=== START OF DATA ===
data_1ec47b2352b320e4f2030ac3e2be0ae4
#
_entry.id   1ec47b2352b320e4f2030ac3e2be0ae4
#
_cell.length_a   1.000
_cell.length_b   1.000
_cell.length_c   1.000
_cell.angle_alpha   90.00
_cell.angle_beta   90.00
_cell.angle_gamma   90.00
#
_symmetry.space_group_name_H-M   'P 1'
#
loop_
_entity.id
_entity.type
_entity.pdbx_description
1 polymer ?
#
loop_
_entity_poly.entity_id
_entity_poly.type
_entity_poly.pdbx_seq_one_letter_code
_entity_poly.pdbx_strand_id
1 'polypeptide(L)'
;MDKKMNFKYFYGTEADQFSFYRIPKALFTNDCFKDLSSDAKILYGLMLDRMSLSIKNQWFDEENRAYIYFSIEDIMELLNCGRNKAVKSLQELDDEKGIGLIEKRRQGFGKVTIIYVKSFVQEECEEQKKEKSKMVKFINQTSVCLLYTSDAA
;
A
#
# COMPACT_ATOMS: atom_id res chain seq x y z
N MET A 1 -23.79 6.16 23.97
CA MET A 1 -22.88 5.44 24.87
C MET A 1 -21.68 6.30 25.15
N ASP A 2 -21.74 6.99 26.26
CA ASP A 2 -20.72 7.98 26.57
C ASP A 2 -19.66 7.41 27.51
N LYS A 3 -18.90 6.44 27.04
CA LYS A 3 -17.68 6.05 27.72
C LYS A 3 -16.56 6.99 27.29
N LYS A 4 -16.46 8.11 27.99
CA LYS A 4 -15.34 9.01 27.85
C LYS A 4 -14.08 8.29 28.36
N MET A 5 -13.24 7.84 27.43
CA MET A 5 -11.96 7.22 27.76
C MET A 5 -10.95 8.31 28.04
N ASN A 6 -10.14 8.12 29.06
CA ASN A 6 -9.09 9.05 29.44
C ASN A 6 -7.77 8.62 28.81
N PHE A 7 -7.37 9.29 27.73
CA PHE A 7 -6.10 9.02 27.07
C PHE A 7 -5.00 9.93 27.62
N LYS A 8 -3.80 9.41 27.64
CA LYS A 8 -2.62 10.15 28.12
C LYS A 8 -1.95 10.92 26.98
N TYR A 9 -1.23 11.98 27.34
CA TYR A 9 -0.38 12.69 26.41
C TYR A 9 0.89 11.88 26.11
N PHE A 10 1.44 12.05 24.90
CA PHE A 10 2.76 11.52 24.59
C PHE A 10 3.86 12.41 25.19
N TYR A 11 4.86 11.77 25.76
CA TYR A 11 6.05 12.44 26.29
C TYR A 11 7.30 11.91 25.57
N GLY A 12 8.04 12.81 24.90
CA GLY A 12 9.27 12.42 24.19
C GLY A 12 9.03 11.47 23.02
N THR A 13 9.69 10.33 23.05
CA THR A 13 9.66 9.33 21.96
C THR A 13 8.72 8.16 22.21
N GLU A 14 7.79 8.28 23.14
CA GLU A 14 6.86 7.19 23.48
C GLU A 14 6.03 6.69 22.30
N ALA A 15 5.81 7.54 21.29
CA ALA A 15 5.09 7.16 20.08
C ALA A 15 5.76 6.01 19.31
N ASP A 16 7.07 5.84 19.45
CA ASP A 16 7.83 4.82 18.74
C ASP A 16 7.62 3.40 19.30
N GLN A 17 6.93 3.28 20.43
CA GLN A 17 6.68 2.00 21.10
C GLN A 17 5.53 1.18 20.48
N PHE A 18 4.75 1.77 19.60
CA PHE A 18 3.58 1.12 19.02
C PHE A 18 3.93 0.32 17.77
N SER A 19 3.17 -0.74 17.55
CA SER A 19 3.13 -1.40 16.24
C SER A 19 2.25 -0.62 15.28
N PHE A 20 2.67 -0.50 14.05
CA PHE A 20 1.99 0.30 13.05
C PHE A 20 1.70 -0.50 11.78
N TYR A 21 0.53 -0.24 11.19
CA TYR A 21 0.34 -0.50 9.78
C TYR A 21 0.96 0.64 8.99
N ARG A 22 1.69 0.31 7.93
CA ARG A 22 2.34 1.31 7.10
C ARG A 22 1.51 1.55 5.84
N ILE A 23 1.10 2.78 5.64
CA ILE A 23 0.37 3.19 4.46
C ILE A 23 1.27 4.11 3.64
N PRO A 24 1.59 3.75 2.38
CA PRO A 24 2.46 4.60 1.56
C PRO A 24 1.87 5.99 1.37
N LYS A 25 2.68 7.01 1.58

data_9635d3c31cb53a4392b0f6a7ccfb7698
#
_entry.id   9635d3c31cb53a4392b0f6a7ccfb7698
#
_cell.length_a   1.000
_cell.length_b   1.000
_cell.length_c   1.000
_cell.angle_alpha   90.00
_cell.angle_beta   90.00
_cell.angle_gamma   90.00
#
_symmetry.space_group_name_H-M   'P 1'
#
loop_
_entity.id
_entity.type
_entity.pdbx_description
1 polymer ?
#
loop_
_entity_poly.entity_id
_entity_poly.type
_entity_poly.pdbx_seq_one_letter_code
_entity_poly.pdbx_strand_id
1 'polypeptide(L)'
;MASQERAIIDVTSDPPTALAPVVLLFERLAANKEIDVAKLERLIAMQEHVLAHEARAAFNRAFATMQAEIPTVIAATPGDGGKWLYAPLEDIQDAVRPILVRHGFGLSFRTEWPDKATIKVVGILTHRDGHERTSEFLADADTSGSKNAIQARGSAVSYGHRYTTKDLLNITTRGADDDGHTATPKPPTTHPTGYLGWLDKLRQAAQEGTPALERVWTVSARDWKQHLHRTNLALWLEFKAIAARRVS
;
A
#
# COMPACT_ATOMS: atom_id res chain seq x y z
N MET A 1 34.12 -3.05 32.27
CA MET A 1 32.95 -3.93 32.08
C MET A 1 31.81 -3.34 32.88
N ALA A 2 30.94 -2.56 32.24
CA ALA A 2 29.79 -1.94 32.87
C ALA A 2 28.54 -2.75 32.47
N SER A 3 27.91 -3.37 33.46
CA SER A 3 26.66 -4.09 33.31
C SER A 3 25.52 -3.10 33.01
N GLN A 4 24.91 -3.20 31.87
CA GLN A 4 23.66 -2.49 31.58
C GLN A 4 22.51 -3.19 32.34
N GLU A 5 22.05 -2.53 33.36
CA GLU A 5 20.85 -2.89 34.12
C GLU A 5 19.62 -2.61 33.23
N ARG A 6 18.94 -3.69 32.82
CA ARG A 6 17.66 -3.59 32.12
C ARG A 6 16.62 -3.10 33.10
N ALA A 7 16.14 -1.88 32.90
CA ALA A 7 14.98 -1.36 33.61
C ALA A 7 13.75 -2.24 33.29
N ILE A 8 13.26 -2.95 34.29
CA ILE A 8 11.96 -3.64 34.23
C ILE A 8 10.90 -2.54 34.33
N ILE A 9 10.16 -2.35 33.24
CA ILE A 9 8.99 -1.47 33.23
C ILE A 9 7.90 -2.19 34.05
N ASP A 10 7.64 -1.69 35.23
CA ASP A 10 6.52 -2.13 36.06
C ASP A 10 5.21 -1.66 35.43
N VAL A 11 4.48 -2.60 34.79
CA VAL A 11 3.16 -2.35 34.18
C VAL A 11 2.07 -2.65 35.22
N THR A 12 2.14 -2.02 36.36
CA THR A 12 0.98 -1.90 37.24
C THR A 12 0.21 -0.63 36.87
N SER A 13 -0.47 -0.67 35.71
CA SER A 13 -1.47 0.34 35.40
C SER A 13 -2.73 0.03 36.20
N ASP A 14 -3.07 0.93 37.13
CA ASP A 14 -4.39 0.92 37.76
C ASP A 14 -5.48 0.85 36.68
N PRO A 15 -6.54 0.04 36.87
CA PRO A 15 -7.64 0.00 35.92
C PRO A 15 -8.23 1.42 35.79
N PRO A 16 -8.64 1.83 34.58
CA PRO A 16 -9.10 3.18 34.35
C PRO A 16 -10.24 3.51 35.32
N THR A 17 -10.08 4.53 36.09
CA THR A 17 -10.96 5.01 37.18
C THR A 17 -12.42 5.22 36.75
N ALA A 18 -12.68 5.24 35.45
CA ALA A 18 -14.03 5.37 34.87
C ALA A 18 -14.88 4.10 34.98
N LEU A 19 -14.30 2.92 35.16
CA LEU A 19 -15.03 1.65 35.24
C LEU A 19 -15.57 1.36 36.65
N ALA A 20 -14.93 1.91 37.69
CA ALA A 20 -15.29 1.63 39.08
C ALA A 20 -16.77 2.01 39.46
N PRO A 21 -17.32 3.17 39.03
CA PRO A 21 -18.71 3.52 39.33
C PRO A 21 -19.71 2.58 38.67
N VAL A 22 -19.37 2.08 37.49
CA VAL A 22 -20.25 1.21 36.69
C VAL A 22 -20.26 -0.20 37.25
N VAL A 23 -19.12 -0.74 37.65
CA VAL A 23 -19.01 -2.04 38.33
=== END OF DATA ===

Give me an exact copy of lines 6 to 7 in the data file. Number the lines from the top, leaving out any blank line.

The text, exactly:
_cell.length_b   1.000
_cell.length_c   1.000